4. Don’t you think it is terrible how the iPad does not support the kind of files people downlaod from BitTorrents, like DivX, MKV, Flac and Ogg Vorbis audio? The hardware could perfectly well play all those formats, but Apple decided that consumers should not have that option. Instead, they force people to use iTunes and have to use Apple products when syncing the contents in iTunes. Don’t you think that is evil?

    5. Basically, how soon do you think there will be a whole bunch of $200 Android Tablet alternatives completely replacing the iPad on the worldwide market. And how bad do you think that is for the stock holder who have invested more than $200 Billion in Apple?

    1. Geez, leading questions much? I understand that you worship at the
      altar of all things Android, Charbax, but this seems a little over the top even for you. Clearly the market doesn’t think that the iPad is overpriced, or they wouldn’t have moved as many units in pre-order and at launch. Or did you forget that the pundits were estimating a $700-1000 price point? No doubt there will be Android tablets which are cheaper, and which provide some of the hardware options that Apple left out of the iPad, but competing on price has never been Apple’s philosophy: they compete on usability, and I strongly doubt that anyone who’s slapping together tablet hardware and throwing an Android build on top will come close to Apple’s user experience. Even the much-heralded Notion Ink Adam has no announced release date and no demos of its user interface apart from a generic Android build. I’m totally in favor of a rich tablet space with multiple devices and operating systems, but I have no illusions that Android tablets will kill the iPad in the marketplace.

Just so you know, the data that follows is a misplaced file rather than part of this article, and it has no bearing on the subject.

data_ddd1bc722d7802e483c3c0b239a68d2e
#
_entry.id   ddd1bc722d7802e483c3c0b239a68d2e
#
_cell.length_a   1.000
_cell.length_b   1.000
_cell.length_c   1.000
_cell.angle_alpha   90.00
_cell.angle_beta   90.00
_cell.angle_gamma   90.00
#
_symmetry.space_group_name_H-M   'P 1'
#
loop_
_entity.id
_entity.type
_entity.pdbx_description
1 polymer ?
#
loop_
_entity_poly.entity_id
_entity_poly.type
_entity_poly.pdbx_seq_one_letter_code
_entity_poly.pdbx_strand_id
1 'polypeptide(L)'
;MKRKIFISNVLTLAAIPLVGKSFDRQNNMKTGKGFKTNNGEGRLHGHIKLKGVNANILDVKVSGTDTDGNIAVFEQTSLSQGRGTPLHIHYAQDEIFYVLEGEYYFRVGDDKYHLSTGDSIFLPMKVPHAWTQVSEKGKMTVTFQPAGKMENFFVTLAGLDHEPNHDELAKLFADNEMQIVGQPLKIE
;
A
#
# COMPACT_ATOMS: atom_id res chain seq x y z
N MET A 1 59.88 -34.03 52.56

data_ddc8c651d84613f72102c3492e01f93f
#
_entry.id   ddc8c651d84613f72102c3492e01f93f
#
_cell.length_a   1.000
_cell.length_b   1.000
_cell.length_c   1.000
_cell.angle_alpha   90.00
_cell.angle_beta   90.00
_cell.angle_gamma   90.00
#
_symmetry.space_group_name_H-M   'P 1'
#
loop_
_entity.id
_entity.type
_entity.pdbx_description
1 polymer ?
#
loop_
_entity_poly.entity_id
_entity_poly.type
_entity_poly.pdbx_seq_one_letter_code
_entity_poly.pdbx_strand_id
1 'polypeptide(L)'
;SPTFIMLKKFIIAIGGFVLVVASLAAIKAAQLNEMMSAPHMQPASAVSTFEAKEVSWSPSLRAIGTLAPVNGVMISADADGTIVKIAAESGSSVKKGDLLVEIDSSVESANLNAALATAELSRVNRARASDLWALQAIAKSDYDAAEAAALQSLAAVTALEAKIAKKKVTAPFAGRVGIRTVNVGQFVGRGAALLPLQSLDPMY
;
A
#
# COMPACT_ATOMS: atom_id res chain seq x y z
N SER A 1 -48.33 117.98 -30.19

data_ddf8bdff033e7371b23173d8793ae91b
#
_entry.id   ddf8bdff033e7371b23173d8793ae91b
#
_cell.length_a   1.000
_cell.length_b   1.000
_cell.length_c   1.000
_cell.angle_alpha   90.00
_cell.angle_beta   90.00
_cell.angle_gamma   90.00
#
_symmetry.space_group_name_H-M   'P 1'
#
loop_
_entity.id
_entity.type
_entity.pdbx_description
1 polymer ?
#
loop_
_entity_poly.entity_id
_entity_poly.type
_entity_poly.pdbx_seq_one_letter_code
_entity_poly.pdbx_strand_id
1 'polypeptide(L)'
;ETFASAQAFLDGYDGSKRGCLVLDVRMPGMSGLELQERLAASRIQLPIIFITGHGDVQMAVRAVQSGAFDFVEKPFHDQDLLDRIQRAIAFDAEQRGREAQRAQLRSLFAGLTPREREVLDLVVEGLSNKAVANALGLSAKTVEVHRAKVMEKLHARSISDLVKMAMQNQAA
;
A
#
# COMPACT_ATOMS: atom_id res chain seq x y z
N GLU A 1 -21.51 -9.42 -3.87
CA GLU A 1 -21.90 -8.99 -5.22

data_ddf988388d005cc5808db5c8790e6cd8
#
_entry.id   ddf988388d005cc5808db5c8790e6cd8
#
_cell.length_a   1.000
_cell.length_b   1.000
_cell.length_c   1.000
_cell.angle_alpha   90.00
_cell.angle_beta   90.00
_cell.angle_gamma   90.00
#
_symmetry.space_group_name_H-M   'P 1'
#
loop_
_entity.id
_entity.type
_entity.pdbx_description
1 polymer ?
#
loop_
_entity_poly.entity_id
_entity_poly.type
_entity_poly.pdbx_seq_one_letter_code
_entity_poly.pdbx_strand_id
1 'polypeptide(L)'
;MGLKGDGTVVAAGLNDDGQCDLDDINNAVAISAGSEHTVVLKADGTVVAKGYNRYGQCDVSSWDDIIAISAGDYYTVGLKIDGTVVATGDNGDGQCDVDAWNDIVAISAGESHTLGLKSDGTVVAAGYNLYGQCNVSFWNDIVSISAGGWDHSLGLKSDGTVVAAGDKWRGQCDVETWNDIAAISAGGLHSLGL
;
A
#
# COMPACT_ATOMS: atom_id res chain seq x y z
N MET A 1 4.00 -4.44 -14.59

1. Not even the competitively priced Android phones have reached the market yet, outside of China. Once the sub-$200 unsubsidized, unlocked Android phones arrive on the US and EU markets, the iPhone will be finished. About 50 sub-$200 Android phones to be released pre-paid-only, without contracts are just about to come to the worldwide markets.

        Same thing with out-competing the ipad. Consumers care more and more about price. Notion Ink is just one early announced example of a Pixel Qi and Android tablet, there are going to be 50 alternatives on the market by 50 different brands and manufacturers. You will have sub-$200 Android tablets, and once consumers see those next to the ipad in stores, none will buy ipad.

    2. The $499 price is for the iPad. Add dock, keyboard, case and power adapter plus tax and it’s $750. IF the same features AND RELIABILITY were to be available for $200-300, that would be nice.